Beth Orton has been considered a singer-songwriter folkie for so long that it can be hard to remember that her career began quite differently. She got her start singing on William Orbit’s chillout project Strange Cargo, and she lent her voice to two songs on the Chemical Brothers’ Exit Planet Dust, placing her smack in the middle of British pop’s volatile post-rave milieu. When her 1996 breakout album, Trailer Park, appeared, it balanced plaintive acoustic guitars and barroom piano with trip-hop beats and atmospheric electronic detailing. That unusual fusion had a lot to do with producer Andrew Weatherall, whom Orton hired after he wedded acid house to bluesy psych rock on Primal Scream’s Screamadelica. But Trailer Parkended up being an outlier in Orton’s catalog. On subsequent albums she progressively dialed back the electronics, and her last full-length, 2012’s starkly acoustic Sugaring Season, wrapped itself snugly in the warm, homespun mantle of folksingers like Nick Drake and Sandy Denny.
Kidsticks returns to her electronic roots, but not necessarily in ways that anyone might have expected. Written and produced in Los Angeles with Andrew Hung, of the noisy, psychedelic synth-mashers Fuck Buttons, it often sounds little like anything Orton has done before. The record’s sequencing plays up its strangeness, placing its most unexpected songs right up front. “Snow” leads off with caterwauling counterpoints and flanged electric guitars over a trashcan drum corps; “Moon” follows with dance beats and a warbling keyboard melody that’s a dead ringer for a sound from David Bowie’s “Ashes to Ashes.” Orton, meanwhile, sounds like she’s channeling Johnny Cash, lending to the impression that part of the album’s genesis may have simply been Orton and Hung swapping the aux cord, constructing a virtual mood board of favorite songs as they sketched out Kidsticks‘ idiosyncratic sound. That might how the dubstep-inspired bass throb of “Petals” snuck through, not to mention the peppy new wave pastiche of “1973.” Fortunately, most of these songs are far more than the sum of their influences: “Petals” may start out sounding like Massive Attack, but by its guitar-and-drum-duel finale, it burns like a church on fire.
It helps that Orton and Hung have enlisted a crack group of musicians, including bassist Bram Inscore, jazz drummer Guillermo E. Brown, percussionist Lucky Paul, and George Lewis, Jr. of Twin Shadow on guitar; Grizzly Bear bassist Chris Taylor also turns up on a couple of songs, and the soundtrack composer Dustin O’Halloran contributes string arrangements to a few more. Their contributions are subtle but key. The rolling “Wave” crests atop a deceptively potent rhythm section and surging wah-wah guitar; “Flesh and Blood” gives her pastoral tendencies a loose, jammy makeover and adds lilting, one-finger synth lines. The scope of her collaborators’ resumes—Inscore has played with Beck and Charlotte Gainsbourg, and Brown has a long history with David S. Ware and Matthew Shipp’s groups, while Paul can be found sitting in with Chilly Gonzales and Mocky—says something about Orton and Hung’s approach here: Kidsticks is less a roadmap to a given destination than a net for catching vibes.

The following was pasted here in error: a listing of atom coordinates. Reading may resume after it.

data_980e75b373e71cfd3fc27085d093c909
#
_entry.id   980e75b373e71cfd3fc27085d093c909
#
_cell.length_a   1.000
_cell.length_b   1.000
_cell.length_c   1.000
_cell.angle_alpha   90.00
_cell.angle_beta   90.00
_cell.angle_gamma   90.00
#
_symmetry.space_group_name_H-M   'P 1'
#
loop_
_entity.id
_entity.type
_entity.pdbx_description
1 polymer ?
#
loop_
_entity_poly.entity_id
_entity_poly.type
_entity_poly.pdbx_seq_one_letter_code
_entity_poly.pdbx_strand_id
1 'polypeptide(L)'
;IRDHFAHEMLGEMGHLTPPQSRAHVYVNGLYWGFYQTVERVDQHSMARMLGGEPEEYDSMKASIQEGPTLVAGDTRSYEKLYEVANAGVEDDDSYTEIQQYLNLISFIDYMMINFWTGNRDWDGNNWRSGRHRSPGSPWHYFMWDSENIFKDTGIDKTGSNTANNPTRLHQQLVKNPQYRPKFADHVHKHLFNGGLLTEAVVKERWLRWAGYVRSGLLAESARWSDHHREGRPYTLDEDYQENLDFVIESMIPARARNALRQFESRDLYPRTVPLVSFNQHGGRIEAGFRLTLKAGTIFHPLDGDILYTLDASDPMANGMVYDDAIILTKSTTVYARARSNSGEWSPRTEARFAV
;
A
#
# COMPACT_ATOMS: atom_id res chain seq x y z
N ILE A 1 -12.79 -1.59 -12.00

As for Orton, loosening up suits her well. You can tell how much she’s enjoying herself by all the ways she experiments with her voice. She takes on three or four different styles in “Snow,” alternately cooing and yelping, playing head voice off chest voice. On “Wave,” her delivery frays around the edges, inseparable from the throat that produced it; every crack, every quaver feels like a proud badge of her years on the planet. She’s just as physical on “Flesh and Blood,” but here, in contrast, she sounds absolutely luxurious, with a texture like crushed velvet.
Lyrically, the big themes hold sway. She fixates on celestial bodies and planetary forces: suns, moons, stars, seas, smoke, snow, waves, weather. She swims through a liquid sky on “1973”; lilacs turn to teardrops in “Petals.” But she also has an ear for small, lovely details, like “corduroy legs running up the stairs,” the image that gives shape to “Corduroy Legs,” a delightful, boundless expression of parental love. And if her lyrics sometimes read like the work of someone who’s coming off a lost weekend of tarot cards and John Donne, she also knows when to strip back: In “Falling,” she sings, with devastating simplicity, “Now my phone book / Is filling up with dead friends / And I wonder / Who would answer if I called them.”
Throughout it all, a picture emerges of Orton that’s anxious, playful (“You got a certain way, I swear, of sticking it in,” she leers on “1973”), and even supremely relatable. There are love songs here, and falling-out-of-love songs, and sometimes it takes a while to tell which is which. The twist in a song called “Falling” is that she’s “falling backwards from your arms”; in “Dawnstar,” she sings, “Our love is gaining speed,” but she also admits, “I am thankful that what I have is enough.” Escape velocity is for the young, I think she’s saying; once you reach a certain stage in life, you’re happy just to keep going. And if this all sounds like a case of lowered expectations, the strikingly beautiful “Flesh and Blood,” the album’s peak, turns simple acceptance—of “whatever this is,” as she sings, over and over—into something approaching ecstasy.
Looking back on Trailer Park, Orton told The Quietus in 2009, “I thought, well, if I really am a singer… I must create my own thing and do it, only then will I prove it. But even today I’m still proving it to myself.” But on Kidsticks, she no longer sounds like she has anything left to prove, which is precisely what’s allowed her to make the riskiest album of her career. And she sounds like she’s had the time of her life making it, too.